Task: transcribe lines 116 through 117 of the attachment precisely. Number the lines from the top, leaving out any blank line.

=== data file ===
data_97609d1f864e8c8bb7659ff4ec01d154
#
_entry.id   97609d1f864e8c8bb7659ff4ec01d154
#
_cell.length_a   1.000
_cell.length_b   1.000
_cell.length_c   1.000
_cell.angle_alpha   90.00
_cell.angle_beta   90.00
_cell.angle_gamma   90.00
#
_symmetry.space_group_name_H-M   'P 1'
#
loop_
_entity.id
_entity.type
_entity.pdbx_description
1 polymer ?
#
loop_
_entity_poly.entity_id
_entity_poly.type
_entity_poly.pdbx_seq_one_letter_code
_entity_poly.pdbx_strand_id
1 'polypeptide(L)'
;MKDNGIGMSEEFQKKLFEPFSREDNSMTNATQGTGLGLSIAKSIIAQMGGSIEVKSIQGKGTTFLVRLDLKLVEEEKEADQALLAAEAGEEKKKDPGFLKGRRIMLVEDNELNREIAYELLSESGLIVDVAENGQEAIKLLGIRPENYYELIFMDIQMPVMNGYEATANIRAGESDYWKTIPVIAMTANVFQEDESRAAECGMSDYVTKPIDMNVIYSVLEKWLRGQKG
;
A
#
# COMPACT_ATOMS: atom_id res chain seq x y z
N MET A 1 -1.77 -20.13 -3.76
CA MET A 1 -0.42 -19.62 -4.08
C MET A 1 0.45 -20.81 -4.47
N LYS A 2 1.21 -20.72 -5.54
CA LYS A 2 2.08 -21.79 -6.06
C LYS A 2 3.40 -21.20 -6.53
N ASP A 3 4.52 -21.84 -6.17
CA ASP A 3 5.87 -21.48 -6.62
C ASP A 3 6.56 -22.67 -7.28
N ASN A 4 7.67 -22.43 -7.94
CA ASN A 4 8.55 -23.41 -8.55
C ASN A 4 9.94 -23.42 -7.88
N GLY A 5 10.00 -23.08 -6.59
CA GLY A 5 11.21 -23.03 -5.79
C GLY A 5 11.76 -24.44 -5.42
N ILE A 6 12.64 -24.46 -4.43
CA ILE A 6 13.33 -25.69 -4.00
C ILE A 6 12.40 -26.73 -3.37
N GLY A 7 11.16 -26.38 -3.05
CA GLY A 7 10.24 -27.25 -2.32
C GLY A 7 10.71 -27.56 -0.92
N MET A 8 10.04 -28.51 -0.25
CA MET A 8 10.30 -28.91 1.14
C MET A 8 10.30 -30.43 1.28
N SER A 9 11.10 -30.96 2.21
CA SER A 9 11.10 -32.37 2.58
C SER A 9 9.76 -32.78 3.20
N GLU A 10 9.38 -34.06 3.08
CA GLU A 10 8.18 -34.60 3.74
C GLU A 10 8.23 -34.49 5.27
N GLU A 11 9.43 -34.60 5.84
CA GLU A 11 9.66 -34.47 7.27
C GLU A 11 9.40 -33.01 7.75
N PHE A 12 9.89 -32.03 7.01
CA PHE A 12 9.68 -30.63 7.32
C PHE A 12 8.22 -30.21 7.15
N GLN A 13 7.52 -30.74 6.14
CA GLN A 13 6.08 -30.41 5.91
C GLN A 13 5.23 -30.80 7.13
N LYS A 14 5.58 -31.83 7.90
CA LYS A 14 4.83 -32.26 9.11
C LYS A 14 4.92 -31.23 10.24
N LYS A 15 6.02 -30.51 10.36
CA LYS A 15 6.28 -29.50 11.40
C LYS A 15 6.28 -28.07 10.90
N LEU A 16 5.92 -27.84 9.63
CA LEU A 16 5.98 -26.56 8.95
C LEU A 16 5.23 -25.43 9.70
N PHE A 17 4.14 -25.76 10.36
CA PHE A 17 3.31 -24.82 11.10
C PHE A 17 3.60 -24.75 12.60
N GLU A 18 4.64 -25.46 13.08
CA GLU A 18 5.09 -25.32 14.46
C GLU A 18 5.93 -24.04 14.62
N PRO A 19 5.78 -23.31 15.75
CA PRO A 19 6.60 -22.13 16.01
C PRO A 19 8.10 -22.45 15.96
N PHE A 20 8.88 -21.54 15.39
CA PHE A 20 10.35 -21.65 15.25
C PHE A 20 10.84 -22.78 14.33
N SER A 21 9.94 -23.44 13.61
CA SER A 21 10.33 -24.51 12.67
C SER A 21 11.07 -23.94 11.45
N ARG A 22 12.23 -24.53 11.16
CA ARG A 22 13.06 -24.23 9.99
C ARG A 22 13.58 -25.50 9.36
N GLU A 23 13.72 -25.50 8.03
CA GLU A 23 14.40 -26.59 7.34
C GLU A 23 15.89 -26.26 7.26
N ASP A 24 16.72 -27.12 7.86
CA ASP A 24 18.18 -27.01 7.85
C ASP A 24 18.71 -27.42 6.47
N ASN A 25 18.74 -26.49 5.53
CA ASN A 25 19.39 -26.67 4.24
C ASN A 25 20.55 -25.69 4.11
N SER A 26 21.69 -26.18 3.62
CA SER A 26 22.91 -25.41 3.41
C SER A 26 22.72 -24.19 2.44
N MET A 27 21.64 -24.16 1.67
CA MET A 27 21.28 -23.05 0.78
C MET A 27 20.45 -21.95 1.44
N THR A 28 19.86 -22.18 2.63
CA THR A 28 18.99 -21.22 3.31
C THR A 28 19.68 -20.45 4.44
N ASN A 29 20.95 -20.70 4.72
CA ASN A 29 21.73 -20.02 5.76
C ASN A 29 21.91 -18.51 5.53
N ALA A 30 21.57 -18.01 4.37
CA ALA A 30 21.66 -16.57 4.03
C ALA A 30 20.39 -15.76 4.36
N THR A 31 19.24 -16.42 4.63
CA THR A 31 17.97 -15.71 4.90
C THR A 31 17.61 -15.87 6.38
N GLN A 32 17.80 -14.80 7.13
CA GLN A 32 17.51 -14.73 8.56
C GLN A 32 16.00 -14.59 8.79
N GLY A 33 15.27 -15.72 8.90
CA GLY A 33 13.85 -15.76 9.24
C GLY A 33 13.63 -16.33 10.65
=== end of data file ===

CA ASN A 29 21.73 -20.02 5.76
C ASN A 29 21.91 -18.51 5.53